Lian Tanner

Oh, yes, look, I adore fantasy. I've always adored fantasy. And I think I like that sense of immersing myself in another world. And I also like the sense that things can twist away a little bit from reality, you know, so you're not, you're not chained to reality, things can go in really unexpected directions. And that's always been one of my favourite genres.

 

So I'm not so mad on the really high fantasy with, you know, high kings and queens and wizards and dragons, and all that sort of stuff. That's not really so much what I like to read, although there is some really good stuff in that. But what I love is stuff that could almost be our world but there's this slight difference, you know? It's almost like you could be walking down the street, and then suddenly step into this world. And at first, you almost wouldn't realize that you'd stepped into it until you started to see slightly odd things out of the corner of your eye. So that's the sort of fantasy that really, really appeals to me.

 

Allison Tait

What do you think is the key then to creating an immersive world like that? Like, do you create your worlds in detail before you begin? Do you start with a character? And then how do you build out that world as you draft or whatever?

 

Lian Tanner

No, I certainly don't create the whole thing before I start. I don't do 20 drafts these days, but I still do quite a few drafts, sort of, maybe five, maybe six. And the world develops during those drafts. So my first draft in both character and worlds tends to be a bit cartoony. And very, you know, it tends to be very flat. And as I write that first draft and then I start to… I try and let myself be loose enough. For me, it's a matter of not thinking too much and letting myself write loosely enough that unexpected things can happen. And it's when those unexpected things happen, both with the world and with the character, that it starts to flesh out.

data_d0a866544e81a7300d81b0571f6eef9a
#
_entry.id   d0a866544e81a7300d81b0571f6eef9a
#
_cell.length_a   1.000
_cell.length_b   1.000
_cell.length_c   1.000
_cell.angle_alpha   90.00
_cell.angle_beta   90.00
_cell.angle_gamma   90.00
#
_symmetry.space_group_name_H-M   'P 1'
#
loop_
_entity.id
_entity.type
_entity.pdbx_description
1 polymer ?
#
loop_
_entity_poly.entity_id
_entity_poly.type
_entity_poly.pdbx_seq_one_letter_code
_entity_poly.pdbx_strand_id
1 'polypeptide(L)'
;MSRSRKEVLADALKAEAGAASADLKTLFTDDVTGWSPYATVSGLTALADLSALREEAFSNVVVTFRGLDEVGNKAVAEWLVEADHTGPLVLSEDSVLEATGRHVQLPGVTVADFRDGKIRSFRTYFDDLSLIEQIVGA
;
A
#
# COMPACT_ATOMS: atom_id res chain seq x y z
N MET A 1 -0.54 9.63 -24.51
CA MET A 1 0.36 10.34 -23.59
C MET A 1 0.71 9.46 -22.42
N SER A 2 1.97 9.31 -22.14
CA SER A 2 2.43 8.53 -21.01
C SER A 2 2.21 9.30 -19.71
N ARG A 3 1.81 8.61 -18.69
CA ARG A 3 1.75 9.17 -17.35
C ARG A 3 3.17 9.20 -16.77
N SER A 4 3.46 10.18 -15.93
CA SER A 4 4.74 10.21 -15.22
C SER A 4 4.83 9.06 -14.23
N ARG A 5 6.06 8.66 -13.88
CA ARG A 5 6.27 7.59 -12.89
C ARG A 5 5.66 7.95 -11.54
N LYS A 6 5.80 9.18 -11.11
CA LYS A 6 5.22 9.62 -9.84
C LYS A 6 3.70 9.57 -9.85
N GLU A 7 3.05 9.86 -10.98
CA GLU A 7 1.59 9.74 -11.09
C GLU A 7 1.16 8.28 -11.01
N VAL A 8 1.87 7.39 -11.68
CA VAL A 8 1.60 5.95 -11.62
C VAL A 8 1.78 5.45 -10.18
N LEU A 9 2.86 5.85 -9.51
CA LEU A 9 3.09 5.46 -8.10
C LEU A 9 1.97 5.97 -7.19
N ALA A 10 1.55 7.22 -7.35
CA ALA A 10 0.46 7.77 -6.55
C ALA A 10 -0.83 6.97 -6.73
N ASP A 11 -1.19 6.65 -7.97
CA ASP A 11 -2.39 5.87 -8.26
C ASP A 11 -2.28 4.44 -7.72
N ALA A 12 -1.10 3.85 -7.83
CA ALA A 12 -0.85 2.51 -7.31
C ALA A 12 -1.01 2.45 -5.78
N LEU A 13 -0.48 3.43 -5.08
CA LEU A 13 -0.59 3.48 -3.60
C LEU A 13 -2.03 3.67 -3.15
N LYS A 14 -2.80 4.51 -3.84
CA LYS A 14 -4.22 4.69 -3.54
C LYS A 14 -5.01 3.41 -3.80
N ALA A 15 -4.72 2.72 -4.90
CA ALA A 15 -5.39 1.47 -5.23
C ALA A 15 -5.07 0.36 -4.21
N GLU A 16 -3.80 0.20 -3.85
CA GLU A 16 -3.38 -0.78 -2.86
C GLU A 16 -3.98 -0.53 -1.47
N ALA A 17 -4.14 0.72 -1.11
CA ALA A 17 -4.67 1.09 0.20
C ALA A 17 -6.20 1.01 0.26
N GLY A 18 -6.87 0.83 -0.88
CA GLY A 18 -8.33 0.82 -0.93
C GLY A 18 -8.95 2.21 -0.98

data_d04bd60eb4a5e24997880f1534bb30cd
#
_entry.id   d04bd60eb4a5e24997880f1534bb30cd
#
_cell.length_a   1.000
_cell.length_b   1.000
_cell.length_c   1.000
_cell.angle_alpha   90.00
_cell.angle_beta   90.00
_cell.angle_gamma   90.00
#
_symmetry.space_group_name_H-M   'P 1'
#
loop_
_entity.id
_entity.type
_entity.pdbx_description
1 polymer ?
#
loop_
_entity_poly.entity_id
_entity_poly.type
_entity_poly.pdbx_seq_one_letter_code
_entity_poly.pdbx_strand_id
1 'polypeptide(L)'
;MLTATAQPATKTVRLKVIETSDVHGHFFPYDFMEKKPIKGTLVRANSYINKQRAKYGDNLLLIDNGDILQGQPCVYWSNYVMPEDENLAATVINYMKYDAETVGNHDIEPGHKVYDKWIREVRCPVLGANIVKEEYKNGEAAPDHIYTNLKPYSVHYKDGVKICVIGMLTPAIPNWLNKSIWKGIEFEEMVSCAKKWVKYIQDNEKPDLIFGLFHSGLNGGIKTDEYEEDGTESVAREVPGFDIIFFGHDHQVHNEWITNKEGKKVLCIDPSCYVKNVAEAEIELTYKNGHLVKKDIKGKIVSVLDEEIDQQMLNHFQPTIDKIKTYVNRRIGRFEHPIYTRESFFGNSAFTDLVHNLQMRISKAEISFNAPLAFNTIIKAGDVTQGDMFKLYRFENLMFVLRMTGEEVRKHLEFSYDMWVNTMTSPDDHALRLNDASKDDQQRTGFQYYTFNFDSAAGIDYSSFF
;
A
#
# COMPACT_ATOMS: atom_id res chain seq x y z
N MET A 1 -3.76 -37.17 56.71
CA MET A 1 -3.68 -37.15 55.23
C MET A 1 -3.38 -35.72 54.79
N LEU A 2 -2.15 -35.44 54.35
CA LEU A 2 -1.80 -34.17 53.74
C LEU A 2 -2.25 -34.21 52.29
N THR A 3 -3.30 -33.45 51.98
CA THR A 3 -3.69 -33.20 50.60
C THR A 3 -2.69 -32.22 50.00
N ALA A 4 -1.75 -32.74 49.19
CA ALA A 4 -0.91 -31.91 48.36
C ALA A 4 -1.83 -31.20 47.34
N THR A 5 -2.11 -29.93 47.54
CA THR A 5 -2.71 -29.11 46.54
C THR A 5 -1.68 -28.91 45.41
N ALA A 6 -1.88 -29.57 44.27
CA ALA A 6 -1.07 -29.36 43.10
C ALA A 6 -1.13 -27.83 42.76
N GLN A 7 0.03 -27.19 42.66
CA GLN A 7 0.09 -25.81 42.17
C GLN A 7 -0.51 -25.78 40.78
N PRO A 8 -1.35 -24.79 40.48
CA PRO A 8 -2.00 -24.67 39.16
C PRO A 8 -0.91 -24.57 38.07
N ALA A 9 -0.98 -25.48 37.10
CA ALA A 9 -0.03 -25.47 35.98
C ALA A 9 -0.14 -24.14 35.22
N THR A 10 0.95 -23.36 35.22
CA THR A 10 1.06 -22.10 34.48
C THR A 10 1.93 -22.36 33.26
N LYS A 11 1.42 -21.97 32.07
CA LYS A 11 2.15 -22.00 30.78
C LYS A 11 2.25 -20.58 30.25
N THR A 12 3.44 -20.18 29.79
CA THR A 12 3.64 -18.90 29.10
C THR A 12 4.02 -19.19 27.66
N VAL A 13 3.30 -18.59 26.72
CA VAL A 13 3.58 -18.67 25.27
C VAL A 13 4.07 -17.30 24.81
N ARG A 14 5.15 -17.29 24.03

So I might be writing something, and suddenly somebody says something about the seven gods, or something like that. And I think, “oh, where did that come from?” But I follow it. I try and let myself be loose enough to follow it.

 

So I… This is a bit of a swerve away from that but it is relevant. I used to plot very, very strongly before I wrote. And now, sometimes I do and sometimes I don't. I always plot to some extent. But I've found that if I plot too much, no, I found that no matter how much I plot, unexpected things will still happen during the writing if I let them. And that is one of the delights of it.

 

You know, when I was writing the third book in The Rogues trilogy, it was a book that I probably plotted more intensively than I have ever plotted anything before. And yet, unexpected things still happened. And some of those unexpected things were the most beautiful things in the book and were the things that I ended up most pleased with and most intrigued with.

 

And so it's, yes, it's like I said, it's a matter of letting myself be loose enough in my writing, letting myself be unconscious enough in my writing, letting what I've heard described as the girls in the basement speak up in unexpected moments.

 

Allison Tait

I really like that.